6. The pressure relief assembly of claim 5, wherein said stud is angled with respect to said stabilizing member.

7. The pressure relief assembly of claim 5, wherein said stud retainer comprises a protuberance that exerts a force into said stud within said stud retainer slot.

8. The pressure relief assembly of claim 5, wherein said stud retainer comprises a hole formed therethrough, said stud being configured to latchably and sealably secure within said hole.

9. The pressure relief assembly of claim 1, wherein said membrane flap comprises a plurality of strengthening ribs.

10. The pressure relief assembly of claim 1, wherein said membrane flap comprises areas of varying thickness.

11. The pressure relief assembly of claim 1, wherein outer free edges of said membrane flap open to form a parabola when air that exceeds a particular pressure is exerted into said membrane flap from the opening direction.

12. The pressure relief assembly of claim 1, comprising a flap seal formed of an elastomeric material secured to said main housing and sealingly engaging outer edges of said membrane flap when said membrane flap is in a closed position.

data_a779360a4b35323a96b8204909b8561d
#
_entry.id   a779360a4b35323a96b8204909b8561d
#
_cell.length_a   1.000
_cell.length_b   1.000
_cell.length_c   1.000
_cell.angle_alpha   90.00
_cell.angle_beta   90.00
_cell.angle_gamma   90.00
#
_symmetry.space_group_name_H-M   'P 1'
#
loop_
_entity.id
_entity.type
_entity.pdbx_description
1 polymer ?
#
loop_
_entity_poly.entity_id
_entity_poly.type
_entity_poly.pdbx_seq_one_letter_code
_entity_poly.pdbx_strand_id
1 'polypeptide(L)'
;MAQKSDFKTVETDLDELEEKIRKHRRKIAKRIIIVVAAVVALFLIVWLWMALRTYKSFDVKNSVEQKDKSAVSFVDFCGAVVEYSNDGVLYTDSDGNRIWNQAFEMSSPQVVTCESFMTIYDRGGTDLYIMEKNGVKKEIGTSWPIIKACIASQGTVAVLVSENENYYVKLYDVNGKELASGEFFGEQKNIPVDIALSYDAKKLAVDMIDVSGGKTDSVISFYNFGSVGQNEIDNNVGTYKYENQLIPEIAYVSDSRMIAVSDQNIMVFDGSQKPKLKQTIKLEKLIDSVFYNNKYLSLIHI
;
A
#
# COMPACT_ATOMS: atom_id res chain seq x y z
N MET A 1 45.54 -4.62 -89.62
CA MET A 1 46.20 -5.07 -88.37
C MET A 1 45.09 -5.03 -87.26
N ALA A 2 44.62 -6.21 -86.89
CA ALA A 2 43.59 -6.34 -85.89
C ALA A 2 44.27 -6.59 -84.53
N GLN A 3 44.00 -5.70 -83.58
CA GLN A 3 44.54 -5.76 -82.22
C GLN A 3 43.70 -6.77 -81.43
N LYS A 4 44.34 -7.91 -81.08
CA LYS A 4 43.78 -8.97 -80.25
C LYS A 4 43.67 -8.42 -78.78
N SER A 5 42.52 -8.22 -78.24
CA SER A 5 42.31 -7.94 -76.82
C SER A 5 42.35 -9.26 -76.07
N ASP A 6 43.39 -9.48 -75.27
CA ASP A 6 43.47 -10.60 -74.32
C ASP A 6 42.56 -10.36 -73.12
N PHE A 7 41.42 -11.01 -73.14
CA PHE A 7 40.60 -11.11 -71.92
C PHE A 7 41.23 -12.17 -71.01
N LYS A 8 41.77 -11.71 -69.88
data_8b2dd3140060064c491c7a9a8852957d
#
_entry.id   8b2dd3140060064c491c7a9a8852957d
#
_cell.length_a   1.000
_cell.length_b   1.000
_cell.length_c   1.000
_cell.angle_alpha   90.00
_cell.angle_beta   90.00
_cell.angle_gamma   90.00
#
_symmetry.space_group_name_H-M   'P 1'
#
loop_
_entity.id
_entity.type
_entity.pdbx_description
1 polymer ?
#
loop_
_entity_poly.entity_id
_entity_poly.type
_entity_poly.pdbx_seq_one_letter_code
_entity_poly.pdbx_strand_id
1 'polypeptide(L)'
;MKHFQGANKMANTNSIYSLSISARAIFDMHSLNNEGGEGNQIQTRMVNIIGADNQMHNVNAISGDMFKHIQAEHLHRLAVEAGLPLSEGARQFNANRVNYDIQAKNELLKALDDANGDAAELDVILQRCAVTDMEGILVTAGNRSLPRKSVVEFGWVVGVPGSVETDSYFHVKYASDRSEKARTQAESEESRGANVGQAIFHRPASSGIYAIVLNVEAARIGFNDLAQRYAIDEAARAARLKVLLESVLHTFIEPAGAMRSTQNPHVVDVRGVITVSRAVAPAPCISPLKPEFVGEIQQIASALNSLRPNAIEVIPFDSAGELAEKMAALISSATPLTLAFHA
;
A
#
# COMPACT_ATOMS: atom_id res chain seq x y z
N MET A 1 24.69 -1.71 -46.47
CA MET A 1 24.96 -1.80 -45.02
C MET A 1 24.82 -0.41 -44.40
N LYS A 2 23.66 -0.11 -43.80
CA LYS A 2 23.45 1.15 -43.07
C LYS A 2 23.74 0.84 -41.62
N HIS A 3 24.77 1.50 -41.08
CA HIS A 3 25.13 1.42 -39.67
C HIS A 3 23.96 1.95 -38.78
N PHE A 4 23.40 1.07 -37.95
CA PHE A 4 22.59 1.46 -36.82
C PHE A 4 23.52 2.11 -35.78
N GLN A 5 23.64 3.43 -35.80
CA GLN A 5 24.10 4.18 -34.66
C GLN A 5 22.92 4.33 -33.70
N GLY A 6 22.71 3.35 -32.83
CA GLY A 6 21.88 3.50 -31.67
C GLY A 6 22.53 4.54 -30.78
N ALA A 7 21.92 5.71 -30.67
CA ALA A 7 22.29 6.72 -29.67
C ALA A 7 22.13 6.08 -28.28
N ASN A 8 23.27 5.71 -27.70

13. The pressure relief assembly of claim 12, comprising an outer seal secured around an outer perimeter of said main housing.

14. The pressure relief assembly of claim 13, wherein said outer seal is integrally connected to said flap seal.

15. A pressure relief assembly comprising: a main housing having an air passage chamber and a stud retainer having a stud retaining slot within said air passage chamber, said air passage chamber defined by first, second, third and fourth outer walls with an air passage wall extending therebetween, said air passage wall being inclined within said air passage chamber; and a flapper positioned within said air passage chamber, said flapper comprising a base connected to a stabilizing member and a membrane flap extending from said base, wherein a stud is connected to an end of said stabilizing member, said stud being retained within said stud retaining slot, said stabilizing member extending over a portion of said membrane flap toward a center of said membrane flap, said stabilizing member preventing said center of said membrane flap from flapping open, and said stabilizing member allowing outer free edges of said membrane flap to open when air flow at a particular pressure is exerted into said membrane flap from an opening direction, wherein movement of said outer free edges increases the farther away from said stabilizing member.